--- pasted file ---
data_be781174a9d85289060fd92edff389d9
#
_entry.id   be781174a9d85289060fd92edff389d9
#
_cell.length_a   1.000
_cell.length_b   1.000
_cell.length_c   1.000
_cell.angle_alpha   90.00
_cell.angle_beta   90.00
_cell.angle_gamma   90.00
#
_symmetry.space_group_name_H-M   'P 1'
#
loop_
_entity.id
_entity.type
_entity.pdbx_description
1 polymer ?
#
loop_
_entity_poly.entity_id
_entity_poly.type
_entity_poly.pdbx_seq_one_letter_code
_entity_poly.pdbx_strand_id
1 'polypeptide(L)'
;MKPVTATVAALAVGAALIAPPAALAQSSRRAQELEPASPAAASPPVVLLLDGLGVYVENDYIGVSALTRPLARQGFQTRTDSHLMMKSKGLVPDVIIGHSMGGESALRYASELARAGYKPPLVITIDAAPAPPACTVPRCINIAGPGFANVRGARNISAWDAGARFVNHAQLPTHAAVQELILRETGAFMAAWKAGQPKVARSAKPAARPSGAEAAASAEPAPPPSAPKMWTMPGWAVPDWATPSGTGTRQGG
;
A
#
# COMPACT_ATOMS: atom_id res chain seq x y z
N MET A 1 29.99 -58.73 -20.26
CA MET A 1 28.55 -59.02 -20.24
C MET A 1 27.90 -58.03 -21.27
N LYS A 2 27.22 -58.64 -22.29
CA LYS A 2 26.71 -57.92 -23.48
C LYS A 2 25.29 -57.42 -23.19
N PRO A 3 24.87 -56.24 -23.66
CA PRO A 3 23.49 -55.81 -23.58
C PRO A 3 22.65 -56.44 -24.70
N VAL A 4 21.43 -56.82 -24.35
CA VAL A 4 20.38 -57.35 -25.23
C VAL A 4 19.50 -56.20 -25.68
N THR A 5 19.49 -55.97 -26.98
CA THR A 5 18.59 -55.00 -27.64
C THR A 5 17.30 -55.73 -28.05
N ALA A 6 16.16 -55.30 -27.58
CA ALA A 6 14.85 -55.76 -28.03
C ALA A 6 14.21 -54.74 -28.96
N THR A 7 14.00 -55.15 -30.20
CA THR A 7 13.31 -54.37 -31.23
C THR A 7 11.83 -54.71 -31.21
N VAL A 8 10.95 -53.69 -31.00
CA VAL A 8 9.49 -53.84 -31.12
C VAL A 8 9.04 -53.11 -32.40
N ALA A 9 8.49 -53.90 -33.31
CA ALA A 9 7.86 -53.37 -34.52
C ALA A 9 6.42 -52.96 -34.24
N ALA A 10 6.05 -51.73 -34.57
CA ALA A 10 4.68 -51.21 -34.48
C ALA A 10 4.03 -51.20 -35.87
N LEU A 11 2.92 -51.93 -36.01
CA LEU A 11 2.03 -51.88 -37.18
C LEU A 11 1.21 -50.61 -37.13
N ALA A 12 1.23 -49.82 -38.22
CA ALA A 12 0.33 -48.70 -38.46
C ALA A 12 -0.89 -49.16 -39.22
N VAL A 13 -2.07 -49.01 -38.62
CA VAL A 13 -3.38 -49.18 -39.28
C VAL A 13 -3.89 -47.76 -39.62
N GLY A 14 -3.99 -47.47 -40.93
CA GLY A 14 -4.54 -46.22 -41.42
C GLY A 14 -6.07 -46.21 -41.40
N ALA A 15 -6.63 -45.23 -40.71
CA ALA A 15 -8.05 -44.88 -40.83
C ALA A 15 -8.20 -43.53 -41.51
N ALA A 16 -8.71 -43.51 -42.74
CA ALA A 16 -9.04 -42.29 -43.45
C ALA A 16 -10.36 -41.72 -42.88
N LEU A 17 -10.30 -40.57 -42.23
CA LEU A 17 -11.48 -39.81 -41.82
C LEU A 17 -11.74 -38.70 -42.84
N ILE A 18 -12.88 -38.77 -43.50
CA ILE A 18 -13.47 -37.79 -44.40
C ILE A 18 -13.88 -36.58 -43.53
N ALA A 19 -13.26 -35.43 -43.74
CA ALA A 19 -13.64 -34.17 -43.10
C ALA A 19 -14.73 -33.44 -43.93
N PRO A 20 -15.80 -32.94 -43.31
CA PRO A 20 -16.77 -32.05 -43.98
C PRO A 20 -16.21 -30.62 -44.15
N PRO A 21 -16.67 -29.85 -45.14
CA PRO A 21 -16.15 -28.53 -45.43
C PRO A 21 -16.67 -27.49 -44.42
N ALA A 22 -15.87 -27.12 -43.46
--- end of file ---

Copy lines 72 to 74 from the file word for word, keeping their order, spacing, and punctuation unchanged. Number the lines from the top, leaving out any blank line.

C GLY A 14 -6.07 -46.21 -41.40
N ALA A 15 -6.63 -45.23 -40.71
CA ALA A 15 -8.05 -44.88 -40.83